For Musicke is none other than a perfect harmonie, whose divinitie is seene in the perfectnesse of his proportions, as, his unison sheweth the unitie, from whence all other, (concords, discords, consonancies, or others whatsoever) springeth, next his unitie, his third: (which is the perfectest concord that is in all Musicke) representeth the perfect, & most holie Trinitie; his fift, (the most perfect consonance in all Musicke, for that it is the verie essence of all concords) representeth the perfection of that most perfect number of five, which made the perfect atonement, betweene God, and man.
Although Thomas Robinson, in his didactic The Schoole of Musicke (1603), finds analogies between concords (the unison, third, and fifth) and the deity, he also recognizes that music is not all about order and consonant harmonies. From the "unitie" springs all music, including the less aurally pleasant intervals. What of this discord? How can we understand its meaning within seventeenth-century English culture? In 1605 playwright Samuel Rowley, reflecting the thinking of many of his contemporaries, compared discordant music to society:
Yet mong'st these many stringes, be one untun'd
Or jarreth low, or hyer than his course,
Not keeping steddie meane among'st the rest,
Corrupts them all, so doth bad men the best.
For Rowley, musical dissonance was analogous to "bad men" — and in both cases these disorderly elements were dangerous, as they corrupted.
Little systematic analysis, in either musicology or literary studies, focuses specifically on the fascinating ways those in the seventeenth century understood music and disorder: thus, this volume considers the theatrical music for those who disrupted the fabric of the kingdom, those who were neither harmonious nor obedient, those who did not keep a "steddie meane." The seventeenth century proves to be fertile ground for a study of disorder, as chaos reigned supreme throughout Europe. Even a brief summary of large-scale political events in England provides a clear sense of the upheavals that characterized the era: the end of Elizabeth's reign and the anxieties about the Virgin Queen's successor, whispers about the immoral activities at James I's court (r. 1603–25), Charles I's disastrous rule (which began in 1625 and ended with his execution at the hands of his subjects in 1649), the closing of the public theaters by Parliament in 1641, Civil War (1642–49), the puritanical Commonwealth and the Protectorate of Oliver Cromwell and his son Richard (1649–60), the restoration of the monarchy with Charles II (r. 1660–85), the reopening of the public theaters in 1660, the problematic kingship of Charles's Catholic brother, James II (r. 1685–88), the Glorious Revolution (1688–89), and the concomitant accession of William and Mary to the throne (r. 1689–1702). Furthermore, as cultural theorist Jose' Maravall claims,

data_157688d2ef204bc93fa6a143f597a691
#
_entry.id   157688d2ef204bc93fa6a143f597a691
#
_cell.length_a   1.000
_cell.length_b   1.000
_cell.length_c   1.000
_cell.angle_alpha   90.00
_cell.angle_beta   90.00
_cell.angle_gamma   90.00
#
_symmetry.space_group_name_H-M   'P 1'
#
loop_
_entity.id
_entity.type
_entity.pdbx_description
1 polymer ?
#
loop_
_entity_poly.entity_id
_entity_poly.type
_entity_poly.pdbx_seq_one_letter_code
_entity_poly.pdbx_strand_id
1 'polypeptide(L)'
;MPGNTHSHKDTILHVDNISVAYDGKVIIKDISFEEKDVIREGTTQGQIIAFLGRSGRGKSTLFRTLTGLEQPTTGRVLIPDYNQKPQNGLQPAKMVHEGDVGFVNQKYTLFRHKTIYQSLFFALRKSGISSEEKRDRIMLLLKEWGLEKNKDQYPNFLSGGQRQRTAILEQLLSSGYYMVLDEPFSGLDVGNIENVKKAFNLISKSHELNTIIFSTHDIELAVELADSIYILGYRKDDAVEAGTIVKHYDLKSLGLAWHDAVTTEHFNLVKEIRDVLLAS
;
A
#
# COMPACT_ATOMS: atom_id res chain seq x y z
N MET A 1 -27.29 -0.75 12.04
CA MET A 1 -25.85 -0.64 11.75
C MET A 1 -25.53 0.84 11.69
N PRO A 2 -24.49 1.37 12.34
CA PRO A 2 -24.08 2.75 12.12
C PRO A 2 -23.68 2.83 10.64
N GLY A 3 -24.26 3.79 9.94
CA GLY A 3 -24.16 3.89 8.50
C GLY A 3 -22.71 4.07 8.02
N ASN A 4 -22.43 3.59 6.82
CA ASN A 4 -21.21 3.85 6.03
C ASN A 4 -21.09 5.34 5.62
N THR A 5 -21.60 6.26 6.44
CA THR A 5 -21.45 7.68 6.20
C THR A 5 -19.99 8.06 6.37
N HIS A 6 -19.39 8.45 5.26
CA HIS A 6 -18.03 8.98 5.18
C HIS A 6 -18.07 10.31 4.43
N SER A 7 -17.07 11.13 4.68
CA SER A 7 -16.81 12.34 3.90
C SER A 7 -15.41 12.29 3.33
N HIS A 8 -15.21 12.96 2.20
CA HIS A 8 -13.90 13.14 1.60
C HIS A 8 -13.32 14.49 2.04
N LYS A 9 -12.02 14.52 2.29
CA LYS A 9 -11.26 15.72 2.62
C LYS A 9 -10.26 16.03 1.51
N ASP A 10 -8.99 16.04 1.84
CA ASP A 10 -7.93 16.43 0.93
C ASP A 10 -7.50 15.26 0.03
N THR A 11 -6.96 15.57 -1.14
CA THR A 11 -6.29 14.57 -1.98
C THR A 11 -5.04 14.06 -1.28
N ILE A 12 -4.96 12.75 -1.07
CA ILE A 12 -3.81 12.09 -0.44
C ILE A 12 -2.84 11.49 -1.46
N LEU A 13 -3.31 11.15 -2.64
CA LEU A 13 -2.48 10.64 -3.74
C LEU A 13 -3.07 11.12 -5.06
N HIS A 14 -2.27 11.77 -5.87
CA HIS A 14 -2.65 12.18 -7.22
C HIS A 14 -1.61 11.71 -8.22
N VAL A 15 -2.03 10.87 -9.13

individuals acquired relative consciousness of the phases of crisis that they were undergoing. They also showed a difference in their attitude ... toward the events they were witnessing: an attitude not limited to passivity, but postulating an intervention.
Given this proactive approach, it is not surprising that cultural producers during this era were preoccupied with the question of disorder and how it might be mediated and contained.
To enact my own order upon the potentially limitless material from this tumultuous century, I've chosen to examine the vocal music and dances for three disorderly character types that appeared repeatedly on the public and private stages: the witch, the melancholic, and the mad. These three character types are richly multivalent. They remained popular throughout the seventeenth century, and their representations were intertwined with crucial debates that significantly reshaped religious, political, and social ideologies.